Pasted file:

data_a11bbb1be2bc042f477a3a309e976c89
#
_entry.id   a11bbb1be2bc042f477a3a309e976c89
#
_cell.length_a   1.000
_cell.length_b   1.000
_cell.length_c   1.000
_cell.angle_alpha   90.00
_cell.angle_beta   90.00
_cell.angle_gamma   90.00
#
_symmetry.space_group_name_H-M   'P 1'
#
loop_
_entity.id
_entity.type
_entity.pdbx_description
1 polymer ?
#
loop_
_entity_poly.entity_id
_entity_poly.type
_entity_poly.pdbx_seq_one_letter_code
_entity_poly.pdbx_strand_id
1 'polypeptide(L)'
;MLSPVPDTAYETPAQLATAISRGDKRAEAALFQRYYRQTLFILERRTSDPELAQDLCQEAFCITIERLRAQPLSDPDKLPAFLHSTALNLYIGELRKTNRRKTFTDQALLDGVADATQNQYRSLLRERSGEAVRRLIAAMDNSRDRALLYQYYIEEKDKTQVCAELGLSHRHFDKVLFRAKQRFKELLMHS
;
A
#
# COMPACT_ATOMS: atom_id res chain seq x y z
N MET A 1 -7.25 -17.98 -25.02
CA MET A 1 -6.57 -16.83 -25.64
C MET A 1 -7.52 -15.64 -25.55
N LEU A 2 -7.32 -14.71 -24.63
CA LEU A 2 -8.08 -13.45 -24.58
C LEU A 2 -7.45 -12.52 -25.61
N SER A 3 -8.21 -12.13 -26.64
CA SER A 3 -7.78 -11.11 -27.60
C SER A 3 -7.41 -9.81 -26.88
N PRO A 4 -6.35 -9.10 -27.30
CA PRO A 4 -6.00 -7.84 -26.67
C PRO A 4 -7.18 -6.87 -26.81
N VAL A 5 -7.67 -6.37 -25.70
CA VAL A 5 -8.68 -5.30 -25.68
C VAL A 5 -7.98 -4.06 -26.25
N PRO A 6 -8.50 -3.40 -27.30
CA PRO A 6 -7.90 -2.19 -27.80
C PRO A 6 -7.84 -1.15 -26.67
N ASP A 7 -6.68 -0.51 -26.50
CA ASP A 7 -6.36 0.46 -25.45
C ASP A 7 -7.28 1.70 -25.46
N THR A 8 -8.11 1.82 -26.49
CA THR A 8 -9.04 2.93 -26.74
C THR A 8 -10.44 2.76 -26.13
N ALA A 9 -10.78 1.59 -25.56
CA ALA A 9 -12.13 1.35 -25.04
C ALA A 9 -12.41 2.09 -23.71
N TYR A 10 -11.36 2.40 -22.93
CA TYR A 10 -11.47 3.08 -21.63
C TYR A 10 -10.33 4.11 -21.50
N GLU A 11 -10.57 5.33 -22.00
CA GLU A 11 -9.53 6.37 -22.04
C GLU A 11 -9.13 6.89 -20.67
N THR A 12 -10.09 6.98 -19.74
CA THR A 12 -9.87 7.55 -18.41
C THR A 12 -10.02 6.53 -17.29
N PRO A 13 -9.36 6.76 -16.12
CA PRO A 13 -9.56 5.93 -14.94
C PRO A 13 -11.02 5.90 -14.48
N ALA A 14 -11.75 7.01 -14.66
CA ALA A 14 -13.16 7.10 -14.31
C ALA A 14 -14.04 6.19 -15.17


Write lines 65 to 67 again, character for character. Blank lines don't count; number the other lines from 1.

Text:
CA THR A 12 -9.87 7.55 -18.41
C THR A 12 -10.02 6.53 -17.29
N PRO A 13 -9.36 6.76 -16.12